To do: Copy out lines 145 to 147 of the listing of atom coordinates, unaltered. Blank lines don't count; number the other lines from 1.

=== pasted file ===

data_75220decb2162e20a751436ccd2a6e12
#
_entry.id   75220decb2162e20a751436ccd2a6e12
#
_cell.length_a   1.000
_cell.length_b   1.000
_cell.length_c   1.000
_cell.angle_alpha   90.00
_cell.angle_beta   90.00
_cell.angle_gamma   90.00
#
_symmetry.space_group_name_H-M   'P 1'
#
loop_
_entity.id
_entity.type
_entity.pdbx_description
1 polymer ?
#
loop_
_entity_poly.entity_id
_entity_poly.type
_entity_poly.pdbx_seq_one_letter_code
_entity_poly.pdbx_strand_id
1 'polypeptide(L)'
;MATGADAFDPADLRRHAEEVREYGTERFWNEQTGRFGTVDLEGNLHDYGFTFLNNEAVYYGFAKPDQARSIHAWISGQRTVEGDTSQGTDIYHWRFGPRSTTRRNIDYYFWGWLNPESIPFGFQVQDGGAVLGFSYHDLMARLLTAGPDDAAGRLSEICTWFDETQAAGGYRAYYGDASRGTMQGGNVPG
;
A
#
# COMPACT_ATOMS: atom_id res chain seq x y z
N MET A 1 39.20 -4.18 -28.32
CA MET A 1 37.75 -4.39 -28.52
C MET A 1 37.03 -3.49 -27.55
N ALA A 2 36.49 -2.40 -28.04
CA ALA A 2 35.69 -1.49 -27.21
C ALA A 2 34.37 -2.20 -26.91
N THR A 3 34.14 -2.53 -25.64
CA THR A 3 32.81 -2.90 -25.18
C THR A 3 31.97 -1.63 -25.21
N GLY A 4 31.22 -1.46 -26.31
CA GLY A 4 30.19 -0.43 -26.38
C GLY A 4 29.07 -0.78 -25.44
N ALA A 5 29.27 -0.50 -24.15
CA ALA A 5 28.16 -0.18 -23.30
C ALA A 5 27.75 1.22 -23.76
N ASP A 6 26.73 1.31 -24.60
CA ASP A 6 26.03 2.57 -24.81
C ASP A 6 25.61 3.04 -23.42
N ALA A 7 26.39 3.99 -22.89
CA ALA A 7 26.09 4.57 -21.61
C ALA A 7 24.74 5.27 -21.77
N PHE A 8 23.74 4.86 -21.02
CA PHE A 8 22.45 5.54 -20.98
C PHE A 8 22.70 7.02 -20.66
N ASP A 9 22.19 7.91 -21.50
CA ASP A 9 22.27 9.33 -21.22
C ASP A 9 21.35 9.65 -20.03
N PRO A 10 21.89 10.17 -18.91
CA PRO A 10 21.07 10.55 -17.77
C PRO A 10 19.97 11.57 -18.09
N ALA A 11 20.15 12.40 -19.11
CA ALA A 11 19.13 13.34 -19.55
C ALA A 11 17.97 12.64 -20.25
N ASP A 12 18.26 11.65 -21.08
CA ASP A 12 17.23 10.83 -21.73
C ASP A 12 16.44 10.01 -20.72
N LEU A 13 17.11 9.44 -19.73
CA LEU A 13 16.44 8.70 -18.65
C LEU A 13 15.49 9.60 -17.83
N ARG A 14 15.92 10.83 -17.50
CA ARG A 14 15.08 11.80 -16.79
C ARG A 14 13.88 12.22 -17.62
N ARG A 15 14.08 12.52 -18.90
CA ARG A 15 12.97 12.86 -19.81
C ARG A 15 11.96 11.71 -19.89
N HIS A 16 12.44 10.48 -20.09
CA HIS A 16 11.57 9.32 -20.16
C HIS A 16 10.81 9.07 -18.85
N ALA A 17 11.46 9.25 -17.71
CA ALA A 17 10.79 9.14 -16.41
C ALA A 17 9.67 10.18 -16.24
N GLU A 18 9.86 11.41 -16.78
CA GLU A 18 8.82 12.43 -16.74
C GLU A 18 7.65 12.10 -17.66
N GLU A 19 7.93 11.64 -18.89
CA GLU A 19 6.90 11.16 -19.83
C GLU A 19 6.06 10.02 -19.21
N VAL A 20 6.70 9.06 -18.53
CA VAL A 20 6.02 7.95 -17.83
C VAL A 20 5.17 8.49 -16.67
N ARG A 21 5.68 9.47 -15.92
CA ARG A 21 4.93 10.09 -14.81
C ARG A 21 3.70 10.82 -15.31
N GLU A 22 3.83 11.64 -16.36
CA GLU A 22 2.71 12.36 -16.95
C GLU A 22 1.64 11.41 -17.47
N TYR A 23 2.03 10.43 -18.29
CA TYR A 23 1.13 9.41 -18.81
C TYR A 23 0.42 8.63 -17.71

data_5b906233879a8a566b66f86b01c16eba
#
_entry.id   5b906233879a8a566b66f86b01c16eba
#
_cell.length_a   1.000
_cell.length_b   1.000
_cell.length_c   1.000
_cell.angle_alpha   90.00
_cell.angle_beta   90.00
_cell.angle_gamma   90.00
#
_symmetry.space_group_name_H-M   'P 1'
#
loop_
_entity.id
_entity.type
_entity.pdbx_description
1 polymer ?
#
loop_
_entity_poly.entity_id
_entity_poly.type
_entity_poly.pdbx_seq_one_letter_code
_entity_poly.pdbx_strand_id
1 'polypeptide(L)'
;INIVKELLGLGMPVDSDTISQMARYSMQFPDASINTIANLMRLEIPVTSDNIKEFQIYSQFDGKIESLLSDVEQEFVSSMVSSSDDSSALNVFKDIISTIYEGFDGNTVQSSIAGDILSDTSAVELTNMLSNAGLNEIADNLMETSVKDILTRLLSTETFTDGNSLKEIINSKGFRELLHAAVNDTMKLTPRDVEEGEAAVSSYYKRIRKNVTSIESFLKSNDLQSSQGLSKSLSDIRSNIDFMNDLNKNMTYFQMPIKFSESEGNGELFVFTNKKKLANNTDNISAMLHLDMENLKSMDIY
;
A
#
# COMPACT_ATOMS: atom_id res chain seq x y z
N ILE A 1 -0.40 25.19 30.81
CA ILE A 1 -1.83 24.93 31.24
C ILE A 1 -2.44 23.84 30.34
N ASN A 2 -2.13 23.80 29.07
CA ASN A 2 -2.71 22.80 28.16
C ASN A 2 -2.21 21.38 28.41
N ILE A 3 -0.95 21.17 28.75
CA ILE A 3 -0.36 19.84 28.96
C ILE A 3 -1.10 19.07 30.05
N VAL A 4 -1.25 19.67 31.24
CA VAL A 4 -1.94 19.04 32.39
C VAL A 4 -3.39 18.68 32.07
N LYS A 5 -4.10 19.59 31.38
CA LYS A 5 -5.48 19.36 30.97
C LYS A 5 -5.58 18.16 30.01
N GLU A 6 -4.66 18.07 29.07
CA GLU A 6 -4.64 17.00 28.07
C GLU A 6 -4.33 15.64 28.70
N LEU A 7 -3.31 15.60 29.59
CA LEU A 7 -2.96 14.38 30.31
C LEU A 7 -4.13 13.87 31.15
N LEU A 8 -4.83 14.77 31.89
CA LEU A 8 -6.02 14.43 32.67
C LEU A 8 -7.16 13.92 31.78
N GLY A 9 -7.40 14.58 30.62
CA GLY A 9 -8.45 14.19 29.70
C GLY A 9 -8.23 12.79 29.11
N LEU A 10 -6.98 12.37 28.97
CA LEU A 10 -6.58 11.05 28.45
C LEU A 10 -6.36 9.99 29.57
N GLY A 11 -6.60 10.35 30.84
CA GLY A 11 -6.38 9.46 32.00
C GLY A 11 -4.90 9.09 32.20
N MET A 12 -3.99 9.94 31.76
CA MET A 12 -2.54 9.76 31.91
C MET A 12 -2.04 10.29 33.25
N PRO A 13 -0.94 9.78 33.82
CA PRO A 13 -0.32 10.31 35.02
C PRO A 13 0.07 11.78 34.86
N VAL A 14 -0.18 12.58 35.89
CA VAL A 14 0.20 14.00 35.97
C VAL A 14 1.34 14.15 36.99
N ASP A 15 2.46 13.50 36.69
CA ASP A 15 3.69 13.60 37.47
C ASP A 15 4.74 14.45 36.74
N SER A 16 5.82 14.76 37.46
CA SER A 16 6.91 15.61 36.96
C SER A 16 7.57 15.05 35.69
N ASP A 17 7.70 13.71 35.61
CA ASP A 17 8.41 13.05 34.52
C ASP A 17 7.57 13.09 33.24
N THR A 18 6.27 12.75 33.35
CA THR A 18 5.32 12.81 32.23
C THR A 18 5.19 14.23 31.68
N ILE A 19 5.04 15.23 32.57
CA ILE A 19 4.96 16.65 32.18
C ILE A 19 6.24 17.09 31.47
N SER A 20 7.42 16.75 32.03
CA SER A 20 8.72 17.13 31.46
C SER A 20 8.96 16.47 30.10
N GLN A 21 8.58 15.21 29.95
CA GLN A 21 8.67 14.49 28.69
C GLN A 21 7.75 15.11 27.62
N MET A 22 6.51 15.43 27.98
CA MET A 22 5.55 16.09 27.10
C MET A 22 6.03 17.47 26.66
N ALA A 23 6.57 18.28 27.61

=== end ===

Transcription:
N GLU A 6 -4.66 18.07 29.07
CA GLU A 6 -4.64 17.00 28.07
C GLU A 6 -4.33 15.64 28.70